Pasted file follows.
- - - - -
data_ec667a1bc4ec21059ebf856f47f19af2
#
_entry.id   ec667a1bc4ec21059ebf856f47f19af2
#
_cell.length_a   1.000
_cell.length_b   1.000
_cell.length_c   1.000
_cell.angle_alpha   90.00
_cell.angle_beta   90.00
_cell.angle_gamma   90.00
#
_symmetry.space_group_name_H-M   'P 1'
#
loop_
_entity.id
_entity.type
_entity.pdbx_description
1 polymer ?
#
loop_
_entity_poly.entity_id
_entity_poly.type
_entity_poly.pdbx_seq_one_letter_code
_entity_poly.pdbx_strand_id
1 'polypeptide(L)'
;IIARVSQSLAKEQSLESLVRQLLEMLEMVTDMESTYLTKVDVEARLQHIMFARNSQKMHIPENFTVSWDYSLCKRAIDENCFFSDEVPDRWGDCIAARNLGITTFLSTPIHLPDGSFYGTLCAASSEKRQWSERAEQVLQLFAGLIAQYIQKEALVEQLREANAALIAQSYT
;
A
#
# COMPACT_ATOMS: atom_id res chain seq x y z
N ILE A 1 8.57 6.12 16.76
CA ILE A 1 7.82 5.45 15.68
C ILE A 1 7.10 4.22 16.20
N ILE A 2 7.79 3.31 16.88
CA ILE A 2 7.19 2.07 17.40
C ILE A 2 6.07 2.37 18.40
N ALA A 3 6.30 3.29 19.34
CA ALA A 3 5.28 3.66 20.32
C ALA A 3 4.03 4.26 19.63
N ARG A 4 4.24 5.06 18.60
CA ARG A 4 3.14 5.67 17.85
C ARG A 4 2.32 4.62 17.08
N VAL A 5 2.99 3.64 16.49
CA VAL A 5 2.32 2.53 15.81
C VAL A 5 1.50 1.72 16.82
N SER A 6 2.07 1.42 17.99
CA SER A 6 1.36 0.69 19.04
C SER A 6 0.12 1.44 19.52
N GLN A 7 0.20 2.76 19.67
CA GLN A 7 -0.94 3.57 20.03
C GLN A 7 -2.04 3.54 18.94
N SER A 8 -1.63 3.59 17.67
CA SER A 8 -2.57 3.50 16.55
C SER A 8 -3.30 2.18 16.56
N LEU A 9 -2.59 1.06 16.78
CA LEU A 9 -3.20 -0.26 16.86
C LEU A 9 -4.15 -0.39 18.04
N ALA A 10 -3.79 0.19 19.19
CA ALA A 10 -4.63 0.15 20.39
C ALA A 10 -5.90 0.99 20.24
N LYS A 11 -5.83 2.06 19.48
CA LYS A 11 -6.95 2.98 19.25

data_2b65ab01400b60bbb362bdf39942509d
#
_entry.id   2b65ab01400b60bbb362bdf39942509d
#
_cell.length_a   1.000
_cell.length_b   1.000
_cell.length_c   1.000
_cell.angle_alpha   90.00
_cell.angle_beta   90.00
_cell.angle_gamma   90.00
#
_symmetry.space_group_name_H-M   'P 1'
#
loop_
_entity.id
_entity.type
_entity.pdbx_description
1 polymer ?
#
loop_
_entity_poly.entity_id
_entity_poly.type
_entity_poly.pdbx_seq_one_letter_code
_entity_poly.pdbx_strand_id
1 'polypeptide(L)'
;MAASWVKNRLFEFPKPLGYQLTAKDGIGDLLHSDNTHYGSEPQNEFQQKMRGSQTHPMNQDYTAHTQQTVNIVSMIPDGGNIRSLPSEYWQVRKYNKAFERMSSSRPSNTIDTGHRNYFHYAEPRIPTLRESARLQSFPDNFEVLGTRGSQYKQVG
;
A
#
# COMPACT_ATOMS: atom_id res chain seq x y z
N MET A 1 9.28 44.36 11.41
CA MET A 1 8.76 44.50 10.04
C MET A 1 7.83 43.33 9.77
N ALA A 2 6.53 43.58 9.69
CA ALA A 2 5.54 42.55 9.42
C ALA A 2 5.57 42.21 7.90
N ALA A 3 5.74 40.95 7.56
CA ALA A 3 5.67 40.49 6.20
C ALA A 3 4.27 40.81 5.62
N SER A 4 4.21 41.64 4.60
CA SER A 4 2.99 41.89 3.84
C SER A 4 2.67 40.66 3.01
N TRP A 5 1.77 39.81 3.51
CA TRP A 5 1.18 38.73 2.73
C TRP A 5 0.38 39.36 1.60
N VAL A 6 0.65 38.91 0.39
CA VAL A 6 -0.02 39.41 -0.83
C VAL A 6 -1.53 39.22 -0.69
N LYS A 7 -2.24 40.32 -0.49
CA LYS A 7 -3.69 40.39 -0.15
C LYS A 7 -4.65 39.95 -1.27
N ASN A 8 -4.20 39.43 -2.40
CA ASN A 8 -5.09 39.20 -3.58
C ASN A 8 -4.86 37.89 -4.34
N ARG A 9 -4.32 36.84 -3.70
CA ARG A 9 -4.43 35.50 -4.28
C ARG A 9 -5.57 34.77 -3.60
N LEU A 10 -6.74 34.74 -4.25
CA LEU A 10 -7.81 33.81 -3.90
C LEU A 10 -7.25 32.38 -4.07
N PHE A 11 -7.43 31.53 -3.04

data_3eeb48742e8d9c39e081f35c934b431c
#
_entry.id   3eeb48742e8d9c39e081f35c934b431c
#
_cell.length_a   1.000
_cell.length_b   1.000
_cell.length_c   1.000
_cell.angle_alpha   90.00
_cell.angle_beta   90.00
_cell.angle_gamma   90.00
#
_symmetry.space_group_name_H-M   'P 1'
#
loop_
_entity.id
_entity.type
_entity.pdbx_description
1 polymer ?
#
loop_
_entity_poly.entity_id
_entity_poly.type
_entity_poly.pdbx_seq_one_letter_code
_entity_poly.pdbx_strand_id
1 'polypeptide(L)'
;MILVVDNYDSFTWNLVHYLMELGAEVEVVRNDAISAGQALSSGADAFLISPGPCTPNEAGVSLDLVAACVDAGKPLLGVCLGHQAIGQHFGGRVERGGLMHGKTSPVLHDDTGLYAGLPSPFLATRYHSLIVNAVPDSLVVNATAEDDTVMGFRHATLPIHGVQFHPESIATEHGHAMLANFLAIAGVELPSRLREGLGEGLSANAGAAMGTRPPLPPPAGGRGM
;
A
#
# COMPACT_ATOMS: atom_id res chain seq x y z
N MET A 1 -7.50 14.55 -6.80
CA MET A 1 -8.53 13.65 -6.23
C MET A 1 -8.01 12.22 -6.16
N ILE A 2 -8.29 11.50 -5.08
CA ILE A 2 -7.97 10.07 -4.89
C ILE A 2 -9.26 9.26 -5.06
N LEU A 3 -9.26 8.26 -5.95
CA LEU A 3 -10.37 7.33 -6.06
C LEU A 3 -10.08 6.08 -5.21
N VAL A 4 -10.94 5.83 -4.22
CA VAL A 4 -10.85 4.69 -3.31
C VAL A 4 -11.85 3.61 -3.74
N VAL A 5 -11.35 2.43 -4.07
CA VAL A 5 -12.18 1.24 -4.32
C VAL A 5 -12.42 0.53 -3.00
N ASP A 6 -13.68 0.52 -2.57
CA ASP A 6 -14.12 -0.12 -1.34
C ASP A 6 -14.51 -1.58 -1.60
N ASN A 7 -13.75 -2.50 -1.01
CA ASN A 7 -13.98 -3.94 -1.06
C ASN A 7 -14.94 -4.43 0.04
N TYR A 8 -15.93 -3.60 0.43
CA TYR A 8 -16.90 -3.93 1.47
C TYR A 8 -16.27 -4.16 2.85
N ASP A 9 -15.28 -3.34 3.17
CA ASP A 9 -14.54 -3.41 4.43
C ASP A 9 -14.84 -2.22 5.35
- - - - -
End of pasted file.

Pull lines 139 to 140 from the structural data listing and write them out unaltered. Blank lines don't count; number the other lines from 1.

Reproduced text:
_entity.type
_entity.pdbx_description